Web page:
“Over the years, I’ve watched a lot of people get commissions to make dinner plates and I always thought, ‘like excuse me?’” Judy Chicago said recently. The artist, of course, is best known for her massive feminist art installation The Dinner Party, which features 39 hand-painted ceramic plates representing an equal number of famous women. Somehow, she’s never been asked to reproduce them.
Chicago was speaking at a dinner at Brooklyn’s City Point complex, with guests sitting around a triangular table that purposely evoked the iconic work. At each place setting was a bone china plate based on designs from The Dinner Party, released this week by the Prospect NY.
It’s the first time Chicago has made functional plates based on her most famous work. The limited-edition collection includes four of the original designs, specifically the one’s symbolizing Queen Elizabeth I of England ($135), the women of the Amazon ($135), the Primordial Goddess ($155), and the ancient Greek poet Sappho ($155). The reverse of each plate features a written text by the artist about the subject.
Producing the plates to Chicago’s exacting standards was quite the challenge. “It was so difficult to do the color matching,” Danielle Mayer of the Prospect NY told artnet News. It was Doreen Remen of the Art Production Fund that made the connection between the artist and the Prospect NY founder Laura Currie. The company is also producing a gorgeous silk scarf with a design dedicated to birth control activist Margaret Sanger, based on one of The Dinner Party table runners ($225)
Perhaps most ambitious is a devilishly hard puzzle of the pattern of the platform upon which The Dinner Party sits, known as the Heritage Floor, which consists of hand-cast porcelain tiles with the names of 999 influential women inscribed in gold lettering. “It will allow people to piece together women’s history,” Chicago explained.
This is something of a moment for the artist, whose Brooklyn Museum show, “Roots of ‘The Dinner Party’: History in the Making,” closed in January. “It was the first look at my creative process for The Dinner Party, forty years after I made it,” said Chicago of the exhibition. “I always say, ‘If you live long enough, you never know what will happen!’” Elsewhere, “Women House,” a 21st-century reimagining of Chicago and Miriam Schapiro’s seminal 1972 feminist art installation, Womanhouse, is currently on view at the National Museum of Women in the Arts in Washington, DC.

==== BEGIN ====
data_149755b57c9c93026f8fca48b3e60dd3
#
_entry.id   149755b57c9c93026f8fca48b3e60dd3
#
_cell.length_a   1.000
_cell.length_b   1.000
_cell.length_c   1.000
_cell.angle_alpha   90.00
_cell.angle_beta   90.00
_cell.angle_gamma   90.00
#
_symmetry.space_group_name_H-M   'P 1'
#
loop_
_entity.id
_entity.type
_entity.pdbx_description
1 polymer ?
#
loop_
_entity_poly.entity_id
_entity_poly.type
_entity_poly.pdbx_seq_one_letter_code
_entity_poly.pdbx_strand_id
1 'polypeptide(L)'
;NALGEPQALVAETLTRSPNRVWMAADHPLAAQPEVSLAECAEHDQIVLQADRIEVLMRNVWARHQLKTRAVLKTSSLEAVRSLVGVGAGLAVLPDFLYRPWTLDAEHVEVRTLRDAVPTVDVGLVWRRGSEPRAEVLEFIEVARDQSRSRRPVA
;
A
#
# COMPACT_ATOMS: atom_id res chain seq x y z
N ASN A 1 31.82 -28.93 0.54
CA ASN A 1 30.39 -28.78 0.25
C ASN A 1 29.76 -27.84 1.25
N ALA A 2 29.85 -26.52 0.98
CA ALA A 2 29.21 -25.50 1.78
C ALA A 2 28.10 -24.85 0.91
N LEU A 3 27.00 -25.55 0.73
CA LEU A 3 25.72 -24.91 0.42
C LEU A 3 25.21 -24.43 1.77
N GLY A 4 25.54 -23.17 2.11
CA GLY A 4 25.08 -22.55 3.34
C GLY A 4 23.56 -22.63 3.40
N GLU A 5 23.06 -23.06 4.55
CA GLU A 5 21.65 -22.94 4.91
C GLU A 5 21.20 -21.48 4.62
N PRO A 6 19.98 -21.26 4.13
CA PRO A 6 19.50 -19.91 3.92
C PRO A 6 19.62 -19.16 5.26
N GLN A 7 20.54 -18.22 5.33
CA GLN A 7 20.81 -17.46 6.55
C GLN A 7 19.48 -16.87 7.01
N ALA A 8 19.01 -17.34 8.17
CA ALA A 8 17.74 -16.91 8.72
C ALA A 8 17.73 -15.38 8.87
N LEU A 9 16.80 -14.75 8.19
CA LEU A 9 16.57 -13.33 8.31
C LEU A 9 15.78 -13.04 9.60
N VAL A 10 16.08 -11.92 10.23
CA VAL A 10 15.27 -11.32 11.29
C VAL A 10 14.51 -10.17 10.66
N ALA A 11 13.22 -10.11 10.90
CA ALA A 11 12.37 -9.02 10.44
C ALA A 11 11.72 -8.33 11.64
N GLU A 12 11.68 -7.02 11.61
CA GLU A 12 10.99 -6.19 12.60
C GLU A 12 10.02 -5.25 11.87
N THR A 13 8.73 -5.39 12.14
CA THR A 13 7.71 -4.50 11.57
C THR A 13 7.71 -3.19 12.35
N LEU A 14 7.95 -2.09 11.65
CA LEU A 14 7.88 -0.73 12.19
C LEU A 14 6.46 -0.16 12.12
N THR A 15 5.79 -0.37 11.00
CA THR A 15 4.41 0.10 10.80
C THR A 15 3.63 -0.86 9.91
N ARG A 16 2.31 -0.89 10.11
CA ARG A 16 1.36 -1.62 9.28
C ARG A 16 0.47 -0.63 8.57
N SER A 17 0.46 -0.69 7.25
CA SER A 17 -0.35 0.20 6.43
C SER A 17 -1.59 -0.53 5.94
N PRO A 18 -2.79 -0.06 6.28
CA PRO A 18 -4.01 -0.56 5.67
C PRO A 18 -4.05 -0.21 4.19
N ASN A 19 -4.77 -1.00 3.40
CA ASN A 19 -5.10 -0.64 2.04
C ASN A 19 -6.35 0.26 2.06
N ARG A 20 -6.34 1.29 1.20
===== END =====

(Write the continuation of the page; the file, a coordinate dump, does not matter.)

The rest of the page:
This week also marks the release of a new book based on the show, which was curated by Carmen Hermo of the Brooklyn Museum’s Elizabeth A. Sackler Center for Feminist Art. The monograph is a joint project with Chicago’s gallery, Salon 94. Chicago will be signing copies at the museum gift shop on Saturday, April 7, 12 p.m.–2 p.m.
Topping things off, New York magazine has unveiled a new magazine cover by Chicago, one of 50 designs by as many artists commissioned in celebration of the publication’s 50th anniversary. It is currently on display on a billboard overlooking Brooklyn’s Flatbush Avenue, and on 14 large-scale LED displays at City Point.
Chicago based her magazine cover on a skateboard that she painted at the behest of a friend, in exchange for a donation toward replacing the lighting system for The Dinner Party ahead of the recent exhibition. The artist decided to paint a second skateboard for herself—not realizing that the underbelly of the deck is usually the part decorated with artwork, Chicago painted the griptape-covered top of the board itself—placing it in front of the Manhattan skyline for New York.
The resulting image, in warm pink and red tones, is instantly identifiable as Chicago’s work, but the use of the skateboard had some unintended consequences, she admitted: “I could not believe it. Somehow, my vaginal image got translated into a phallic form! I decided it was a metaphor for how difficult it is to change things!”
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